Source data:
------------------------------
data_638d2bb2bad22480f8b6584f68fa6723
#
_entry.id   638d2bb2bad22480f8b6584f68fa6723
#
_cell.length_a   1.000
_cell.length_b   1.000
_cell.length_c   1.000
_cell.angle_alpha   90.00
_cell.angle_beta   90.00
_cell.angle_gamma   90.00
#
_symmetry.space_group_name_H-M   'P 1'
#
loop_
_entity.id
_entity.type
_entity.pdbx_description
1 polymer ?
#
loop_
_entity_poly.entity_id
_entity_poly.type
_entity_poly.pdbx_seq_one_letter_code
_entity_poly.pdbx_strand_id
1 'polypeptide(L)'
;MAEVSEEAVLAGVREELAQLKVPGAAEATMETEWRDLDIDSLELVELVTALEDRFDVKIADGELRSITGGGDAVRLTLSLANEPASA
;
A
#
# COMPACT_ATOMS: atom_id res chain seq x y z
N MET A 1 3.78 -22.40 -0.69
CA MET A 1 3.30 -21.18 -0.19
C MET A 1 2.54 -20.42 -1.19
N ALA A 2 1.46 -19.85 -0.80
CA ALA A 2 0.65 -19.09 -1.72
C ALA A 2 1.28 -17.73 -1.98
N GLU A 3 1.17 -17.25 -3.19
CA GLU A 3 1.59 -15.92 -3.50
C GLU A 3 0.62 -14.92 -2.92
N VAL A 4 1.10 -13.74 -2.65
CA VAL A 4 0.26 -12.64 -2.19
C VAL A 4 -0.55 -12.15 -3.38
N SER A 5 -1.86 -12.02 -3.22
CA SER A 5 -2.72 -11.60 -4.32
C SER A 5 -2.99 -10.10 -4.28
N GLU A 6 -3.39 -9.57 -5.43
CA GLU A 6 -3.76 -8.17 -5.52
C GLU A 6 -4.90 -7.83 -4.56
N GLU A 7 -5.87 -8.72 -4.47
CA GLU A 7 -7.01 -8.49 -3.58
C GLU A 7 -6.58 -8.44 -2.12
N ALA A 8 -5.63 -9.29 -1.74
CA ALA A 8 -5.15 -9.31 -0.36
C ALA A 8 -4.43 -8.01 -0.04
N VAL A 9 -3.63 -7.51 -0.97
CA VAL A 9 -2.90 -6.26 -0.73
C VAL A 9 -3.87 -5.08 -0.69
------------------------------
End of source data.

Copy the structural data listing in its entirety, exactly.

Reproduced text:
data_638d2bb2bad22480f8b6584f68fa6723
#
_entry.id   638d2bb2bad22480f8b6584f68fa6723
#
_cell.length_a   1.000
_cell.length_b   1.000
_cell.length_c   1.000
_cell.angle_alpha   90.00
_cell.angle_beta   90.00
_cell.angle_gamma   90.00
#
_symmetry.space_group_name_H-M   'P 1'
#
loop_
_entity.id
_entity.type
_entity.pdbx_description
1 polymer ?
#
loop_
_entity_poly.entity_id
_entity_poly.type
_entity_poly.pdbx_seq_one_letter_code
_entity_poly.pdbx_strand_id
1 'polypeptide(L)'
;MAEVSEEAVLAGVREELAQLKVPGAAEATMETEWRDLDIDSLELVELVTALEDRFDVKIADGELRSITGGGDAVRLTLSLANEPASA
;
A
#
# COMPACT_ATOMS: atom_id res chain seq x y z
N MET A 1 3.78 -22.40 -0.69
CA MET A 1 3.30 -21.18 -0.19
C MET A 1 2.54 -20.42 -1.19
N ALA A 2 1.46 -19.85 -0.80
CA ALA A 2 0.65 -19.09 -1.72
C ALA A 2 1.28 -17.73 -1.98
N GLU A 3 1.17 -17.25 -3.19
CA GLU A 3 1.59 -15.92 -3.50
C GLU A 3 0.62 -14.92 -2.92
N VAL A 4 1.10 -13.74 -2.65
CA VAL A 4 0.26 -12.64 -2.19
C VAL A 4 -0.55 -12.15 -3.38
N SER A 5 -1.86 -12.02 -3.22
CA SER A 5 -2.72 -11.60 -4.32
C SER A 5 -2.99 -10.10 -4.28
N GLU A 6 -3.39 -9.57 -5.43
CA GLU A 6 -3.76 -8.17 -5.52
C GLU A 6 -4.90 -7.83 -4.56
N GLU A 7 -5.87 -8.72 -4.47
CA GLU A 7 -7.01 -8.49 -3.58
C GLU A 7 -6.58 -8.44 -2.12
N ALA A 8 -5.63 -9.29 -1.74
CA ALA A 8 -5.15 -9.31 -0.36
C ALA A 8 -4.43 -8.01 -0.04
N VAL A 9 -3.63 -7.51 -0.97
CA VAL A 9 -2.90 -6.26 -0.73
C VAL A 9 -3.87 -5.08 -0.69